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Poor Promotion of Climate-Smart Travel

The number of international visitors to Sweden is increasing, and many come from Germany. The vast majority of these choose to travel to Sweden by car or air, and rail travel is almost negligible in the statistics. A survey by the Ecotourism Society of Sweden shows that climate-smart travel is rare, and marketing of Sweden does little to stimulate it.

Hundreds of thousands of Germans are currently planning their summer trips to Sweden. Germany is currently Sweden’s second biggest international market and over 2.5 million German guest nights were recorded in 2009. Much of Sweden is very accessible by train from cities such as Berlin and Hamburg in northern Germany. For example, a night train runs between Berlin and Malmö, and visitors can travel from Berlin all the way up to Östersund in Jämtland in less than 24 hours.

The Ecotourism Society of Sweden asked two German-speakers to independently review ten major regional and national travel sites for southern and central Sweden whose marketing activities include a focus on German visitors. The aim was to assess how the websites provide information about travel options to Sweden, and which options are emphasised with links and clear information. Another aim was to assess the extent to which there is information and ideas that would encourage German visitors to choose climate-smart options when travelling to Sweden.

The survey showed that three of the ten websites translated into German completely lacked information about how to travel to Sweden. Five sites gave general information about rail travel to Sweden, four also linked to German websites where train tickets could be booked, while only two websites gave information about the night train from Berlin or some other railway option from Germany. None of the reviewed websites were felt to actively promote climate-smart options, such as by emphasising rail travel or presenting the climate impact of various modes of travel.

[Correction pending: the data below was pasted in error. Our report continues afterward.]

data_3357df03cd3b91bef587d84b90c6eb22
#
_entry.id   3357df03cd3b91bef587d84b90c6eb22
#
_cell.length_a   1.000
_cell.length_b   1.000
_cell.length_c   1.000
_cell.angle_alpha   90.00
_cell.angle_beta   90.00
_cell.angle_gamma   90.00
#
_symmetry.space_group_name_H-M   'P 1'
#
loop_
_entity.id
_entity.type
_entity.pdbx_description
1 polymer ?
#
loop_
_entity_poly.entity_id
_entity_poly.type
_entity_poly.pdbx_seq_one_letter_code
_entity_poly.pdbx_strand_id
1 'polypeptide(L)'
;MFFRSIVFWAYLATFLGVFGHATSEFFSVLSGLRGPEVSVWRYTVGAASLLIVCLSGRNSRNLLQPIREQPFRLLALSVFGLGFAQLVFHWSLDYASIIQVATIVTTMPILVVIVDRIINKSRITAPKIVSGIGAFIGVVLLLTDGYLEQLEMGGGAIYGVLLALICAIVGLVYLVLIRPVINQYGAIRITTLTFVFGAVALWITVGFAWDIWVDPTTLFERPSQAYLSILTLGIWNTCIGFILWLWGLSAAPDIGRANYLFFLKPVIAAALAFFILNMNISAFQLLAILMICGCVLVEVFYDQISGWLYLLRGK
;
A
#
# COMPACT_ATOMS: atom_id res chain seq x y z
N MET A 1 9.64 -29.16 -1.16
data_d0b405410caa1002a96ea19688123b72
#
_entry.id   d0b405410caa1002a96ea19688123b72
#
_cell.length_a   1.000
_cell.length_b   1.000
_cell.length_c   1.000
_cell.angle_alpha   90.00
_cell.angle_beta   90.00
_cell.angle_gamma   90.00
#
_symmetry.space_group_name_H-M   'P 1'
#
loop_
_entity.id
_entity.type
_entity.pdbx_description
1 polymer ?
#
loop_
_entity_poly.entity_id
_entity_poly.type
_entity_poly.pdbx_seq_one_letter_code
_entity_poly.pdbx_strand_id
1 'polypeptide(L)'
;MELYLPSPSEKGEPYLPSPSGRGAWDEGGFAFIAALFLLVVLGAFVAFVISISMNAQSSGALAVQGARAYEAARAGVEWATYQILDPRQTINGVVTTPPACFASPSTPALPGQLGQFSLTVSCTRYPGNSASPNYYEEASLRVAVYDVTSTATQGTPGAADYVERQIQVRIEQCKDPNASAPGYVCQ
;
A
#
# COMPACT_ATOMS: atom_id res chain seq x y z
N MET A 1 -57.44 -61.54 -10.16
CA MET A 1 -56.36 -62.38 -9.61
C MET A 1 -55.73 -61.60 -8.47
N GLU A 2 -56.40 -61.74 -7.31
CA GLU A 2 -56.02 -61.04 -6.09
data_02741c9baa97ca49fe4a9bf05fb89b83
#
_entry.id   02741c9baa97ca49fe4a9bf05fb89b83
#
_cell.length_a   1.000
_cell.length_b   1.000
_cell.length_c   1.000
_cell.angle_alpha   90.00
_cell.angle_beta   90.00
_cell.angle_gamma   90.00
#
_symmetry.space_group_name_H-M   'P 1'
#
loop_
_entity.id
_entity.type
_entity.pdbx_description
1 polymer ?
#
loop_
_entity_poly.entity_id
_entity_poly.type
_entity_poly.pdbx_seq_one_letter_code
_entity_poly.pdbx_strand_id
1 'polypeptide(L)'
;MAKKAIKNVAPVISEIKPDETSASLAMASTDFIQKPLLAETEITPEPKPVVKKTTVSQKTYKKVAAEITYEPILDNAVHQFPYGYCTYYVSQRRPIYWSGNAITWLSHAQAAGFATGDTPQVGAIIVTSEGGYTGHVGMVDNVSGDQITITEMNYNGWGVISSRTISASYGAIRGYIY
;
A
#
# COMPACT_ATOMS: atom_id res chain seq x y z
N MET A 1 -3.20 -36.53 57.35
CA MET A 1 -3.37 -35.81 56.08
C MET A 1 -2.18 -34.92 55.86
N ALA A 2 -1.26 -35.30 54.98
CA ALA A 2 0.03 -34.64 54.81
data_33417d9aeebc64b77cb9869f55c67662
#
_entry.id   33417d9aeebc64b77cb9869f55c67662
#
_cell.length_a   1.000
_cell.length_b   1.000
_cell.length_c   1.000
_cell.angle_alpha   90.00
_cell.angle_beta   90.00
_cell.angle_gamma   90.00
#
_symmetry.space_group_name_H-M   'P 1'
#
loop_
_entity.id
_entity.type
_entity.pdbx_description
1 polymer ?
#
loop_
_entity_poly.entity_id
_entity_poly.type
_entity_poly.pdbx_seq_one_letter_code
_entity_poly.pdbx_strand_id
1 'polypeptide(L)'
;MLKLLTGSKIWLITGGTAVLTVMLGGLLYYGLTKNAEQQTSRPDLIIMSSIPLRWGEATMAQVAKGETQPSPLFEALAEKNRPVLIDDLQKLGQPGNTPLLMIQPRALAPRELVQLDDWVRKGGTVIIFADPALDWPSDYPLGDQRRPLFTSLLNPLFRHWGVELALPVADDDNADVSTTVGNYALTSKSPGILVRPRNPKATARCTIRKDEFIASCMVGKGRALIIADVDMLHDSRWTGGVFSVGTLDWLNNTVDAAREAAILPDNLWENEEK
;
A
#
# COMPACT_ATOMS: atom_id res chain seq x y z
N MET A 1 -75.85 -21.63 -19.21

“We can just about approve VisitSweden and Västsvenska Turistrådet. Eight other regional tourism organisations fall well short of the mark,” commented Per Jiborn of the Ecotourism Society of Sweden.

“These are tourism operators that are largely financed by taxes and at a time when sustainability is one of the tourism industry’s key concepts. Only half of the websites give any information about the option of travelling to Sweden by train, and no website demonstrates a clear information strategy about how our international visitors can travel to Sweden. This is, quite simply, very poor indeed.”

By 2020, Swedish tourism aims to double today’s sales to SEK 500 billion. A recent trend analysis published by the Swedish Travel and Tourist Industry Federation (RTS) indicates that most of the growth will stem from an increased number of international visitors. The analysis highlights a number of bottlenecks hampering development, such as a shortage of hotels in the large cities, shortage of products for an international market outside the high seasons, and the need for more direct flights from Europe. Greater use of trains is rejected with the argument that few international tourists choose that option today.

“Air travel in Europe has a lot of advantages over train. It’s faster and nearly always cheaper, sometimes much cheaper than train travel. At the same time, rail and air travel don’t compete on a level playing field – there’s no VAT levied on international air travel and there’s no fuel tax. While budget airlines are often praised, very little is being done to develop rail travel in Europe. That’s why it’s worrying when organisations like RTS ignore the climate threat, and instead choose to just mechanically increase the figures on the basis of trends in the past ten years,” said Jiborn.

Source: Nature's Best

Photo: Staffan Widstrand/Swedish Ecotourism Society